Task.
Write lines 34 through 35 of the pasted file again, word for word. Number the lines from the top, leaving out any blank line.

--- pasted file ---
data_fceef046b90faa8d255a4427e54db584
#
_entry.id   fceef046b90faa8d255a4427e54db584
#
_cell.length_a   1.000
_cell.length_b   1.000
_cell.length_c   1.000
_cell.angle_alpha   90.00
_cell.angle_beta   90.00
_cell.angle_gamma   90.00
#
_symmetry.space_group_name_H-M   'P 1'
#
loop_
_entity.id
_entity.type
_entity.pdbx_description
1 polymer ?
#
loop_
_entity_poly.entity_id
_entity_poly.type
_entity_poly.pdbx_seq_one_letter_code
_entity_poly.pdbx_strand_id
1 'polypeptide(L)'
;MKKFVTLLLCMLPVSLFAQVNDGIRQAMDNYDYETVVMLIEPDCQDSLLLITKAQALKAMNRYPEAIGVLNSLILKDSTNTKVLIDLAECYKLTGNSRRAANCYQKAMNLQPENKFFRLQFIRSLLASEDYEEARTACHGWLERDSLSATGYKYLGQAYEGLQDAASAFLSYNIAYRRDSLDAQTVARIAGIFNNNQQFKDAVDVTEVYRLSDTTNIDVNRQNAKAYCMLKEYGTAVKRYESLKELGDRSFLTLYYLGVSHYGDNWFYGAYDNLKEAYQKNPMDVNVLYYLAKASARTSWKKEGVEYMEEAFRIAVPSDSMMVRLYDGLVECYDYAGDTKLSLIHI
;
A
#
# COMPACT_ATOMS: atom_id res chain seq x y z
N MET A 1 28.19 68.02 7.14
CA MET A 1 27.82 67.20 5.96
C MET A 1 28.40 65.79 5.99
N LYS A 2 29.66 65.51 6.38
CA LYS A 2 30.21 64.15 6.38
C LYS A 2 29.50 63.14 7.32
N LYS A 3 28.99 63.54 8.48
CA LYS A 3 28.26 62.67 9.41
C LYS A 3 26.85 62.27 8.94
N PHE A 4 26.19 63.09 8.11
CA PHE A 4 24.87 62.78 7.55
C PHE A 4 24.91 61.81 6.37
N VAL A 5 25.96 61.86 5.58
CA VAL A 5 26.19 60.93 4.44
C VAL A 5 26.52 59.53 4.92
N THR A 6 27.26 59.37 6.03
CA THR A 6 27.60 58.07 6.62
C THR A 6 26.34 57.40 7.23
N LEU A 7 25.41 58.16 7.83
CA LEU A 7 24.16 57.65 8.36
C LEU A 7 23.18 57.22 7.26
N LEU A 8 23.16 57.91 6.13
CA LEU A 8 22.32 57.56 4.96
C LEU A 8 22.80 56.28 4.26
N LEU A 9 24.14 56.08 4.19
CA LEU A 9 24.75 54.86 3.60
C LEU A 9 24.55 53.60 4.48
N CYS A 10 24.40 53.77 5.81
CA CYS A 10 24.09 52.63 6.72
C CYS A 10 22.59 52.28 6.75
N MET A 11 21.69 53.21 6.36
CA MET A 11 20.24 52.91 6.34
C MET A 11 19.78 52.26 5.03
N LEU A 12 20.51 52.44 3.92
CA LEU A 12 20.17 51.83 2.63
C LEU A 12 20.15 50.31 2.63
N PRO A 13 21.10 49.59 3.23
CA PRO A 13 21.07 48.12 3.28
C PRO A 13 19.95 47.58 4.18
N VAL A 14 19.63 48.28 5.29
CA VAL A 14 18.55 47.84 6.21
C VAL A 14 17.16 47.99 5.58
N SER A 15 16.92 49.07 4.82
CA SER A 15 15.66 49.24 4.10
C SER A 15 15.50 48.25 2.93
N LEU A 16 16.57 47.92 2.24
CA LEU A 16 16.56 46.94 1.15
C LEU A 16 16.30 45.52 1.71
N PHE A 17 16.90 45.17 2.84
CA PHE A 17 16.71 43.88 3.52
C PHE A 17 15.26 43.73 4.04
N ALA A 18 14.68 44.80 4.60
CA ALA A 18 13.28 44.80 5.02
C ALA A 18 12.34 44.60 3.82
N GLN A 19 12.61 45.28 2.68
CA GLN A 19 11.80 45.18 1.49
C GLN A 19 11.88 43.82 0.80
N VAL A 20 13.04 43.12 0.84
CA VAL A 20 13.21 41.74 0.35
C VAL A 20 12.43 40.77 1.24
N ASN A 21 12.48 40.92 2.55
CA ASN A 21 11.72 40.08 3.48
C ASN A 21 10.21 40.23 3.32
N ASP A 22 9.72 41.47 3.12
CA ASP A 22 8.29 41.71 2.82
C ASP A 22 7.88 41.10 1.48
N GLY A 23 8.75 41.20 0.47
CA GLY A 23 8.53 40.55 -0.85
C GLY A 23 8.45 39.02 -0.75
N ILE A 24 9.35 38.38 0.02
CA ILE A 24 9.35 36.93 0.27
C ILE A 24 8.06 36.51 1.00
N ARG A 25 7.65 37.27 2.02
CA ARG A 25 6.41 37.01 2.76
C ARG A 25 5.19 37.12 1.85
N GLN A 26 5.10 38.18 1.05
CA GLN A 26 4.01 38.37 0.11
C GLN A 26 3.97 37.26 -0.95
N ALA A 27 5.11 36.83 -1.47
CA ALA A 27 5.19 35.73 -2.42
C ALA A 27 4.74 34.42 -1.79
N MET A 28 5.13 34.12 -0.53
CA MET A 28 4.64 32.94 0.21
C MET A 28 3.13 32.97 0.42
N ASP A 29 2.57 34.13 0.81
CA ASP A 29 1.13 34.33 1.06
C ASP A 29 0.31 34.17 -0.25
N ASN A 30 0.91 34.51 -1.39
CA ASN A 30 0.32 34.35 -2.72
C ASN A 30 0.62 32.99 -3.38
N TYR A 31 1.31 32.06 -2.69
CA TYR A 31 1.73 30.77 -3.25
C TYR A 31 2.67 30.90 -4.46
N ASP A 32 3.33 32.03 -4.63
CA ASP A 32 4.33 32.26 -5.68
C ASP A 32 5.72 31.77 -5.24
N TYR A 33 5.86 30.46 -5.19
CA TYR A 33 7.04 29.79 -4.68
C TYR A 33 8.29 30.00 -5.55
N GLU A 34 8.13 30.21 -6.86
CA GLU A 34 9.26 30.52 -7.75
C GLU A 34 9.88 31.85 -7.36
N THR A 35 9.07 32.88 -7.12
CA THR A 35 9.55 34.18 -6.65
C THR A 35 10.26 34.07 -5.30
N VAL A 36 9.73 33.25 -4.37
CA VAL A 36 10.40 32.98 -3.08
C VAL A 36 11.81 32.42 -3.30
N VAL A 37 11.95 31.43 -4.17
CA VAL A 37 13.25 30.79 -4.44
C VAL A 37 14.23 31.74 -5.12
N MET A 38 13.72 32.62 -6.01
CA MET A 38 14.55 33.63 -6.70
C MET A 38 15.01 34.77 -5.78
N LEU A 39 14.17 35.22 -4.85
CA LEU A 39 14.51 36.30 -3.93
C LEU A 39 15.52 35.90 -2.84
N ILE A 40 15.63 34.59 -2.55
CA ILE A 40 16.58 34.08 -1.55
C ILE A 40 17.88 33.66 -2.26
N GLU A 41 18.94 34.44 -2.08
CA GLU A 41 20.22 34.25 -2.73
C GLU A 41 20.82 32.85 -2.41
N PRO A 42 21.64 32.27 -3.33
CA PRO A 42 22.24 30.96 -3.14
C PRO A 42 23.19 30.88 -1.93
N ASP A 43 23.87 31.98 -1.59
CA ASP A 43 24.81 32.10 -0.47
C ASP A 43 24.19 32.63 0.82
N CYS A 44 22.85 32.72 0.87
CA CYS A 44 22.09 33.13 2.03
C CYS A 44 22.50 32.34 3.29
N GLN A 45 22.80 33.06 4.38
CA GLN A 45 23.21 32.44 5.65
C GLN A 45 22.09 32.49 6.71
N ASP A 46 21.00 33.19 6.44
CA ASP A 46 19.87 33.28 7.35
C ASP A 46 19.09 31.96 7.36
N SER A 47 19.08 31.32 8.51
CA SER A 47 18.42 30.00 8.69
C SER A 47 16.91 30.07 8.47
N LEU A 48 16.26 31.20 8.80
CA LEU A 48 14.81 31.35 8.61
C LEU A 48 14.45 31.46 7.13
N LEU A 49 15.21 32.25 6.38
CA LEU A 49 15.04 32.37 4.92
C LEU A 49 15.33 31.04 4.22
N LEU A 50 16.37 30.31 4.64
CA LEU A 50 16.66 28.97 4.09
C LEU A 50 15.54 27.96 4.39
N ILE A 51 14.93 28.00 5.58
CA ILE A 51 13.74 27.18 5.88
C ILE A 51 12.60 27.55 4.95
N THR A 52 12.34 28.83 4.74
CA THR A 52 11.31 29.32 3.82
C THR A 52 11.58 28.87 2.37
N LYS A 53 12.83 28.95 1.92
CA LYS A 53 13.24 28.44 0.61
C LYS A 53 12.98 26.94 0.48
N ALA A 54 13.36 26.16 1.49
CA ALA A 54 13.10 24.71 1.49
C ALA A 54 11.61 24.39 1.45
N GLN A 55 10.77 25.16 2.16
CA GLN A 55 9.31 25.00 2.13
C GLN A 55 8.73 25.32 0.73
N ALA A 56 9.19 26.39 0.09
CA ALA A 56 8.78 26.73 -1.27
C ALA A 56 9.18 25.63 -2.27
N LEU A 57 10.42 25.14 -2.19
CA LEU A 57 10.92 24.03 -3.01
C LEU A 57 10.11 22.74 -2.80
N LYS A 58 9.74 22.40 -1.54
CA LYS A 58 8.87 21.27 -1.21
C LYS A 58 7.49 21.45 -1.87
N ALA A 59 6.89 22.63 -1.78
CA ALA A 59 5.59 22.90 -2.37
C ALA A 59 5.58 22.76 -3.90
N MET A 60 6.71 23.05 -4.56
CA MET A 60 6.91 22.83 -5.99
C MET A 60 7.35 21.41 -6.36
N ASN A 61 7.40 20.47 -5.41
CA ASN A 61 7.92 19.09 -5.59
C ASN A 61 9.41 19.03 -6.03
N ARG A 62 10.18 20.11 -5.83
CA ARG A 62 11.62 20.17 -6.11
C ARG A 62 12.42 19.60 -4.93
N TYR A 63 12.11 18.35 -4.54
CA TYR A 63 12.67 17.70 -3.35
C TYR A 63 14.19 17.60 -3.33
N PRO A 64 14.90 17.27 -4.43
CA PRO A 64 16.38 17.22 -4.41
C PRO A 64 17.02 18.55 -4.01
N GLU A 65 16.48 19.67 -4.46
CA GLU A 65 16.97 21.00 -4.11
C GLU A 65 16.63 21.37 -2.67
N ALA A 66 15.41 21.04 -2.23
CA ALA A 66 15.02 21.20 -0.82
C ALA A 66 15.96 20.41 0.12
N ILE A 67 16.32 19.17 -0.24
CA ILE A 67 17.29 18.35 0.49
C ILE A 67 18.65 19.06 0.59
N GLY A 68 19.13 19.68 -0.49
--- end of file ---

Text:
N LYS A 2 29.66 65.51 6.38
CA LYS A 2 30.21 64.15 6.38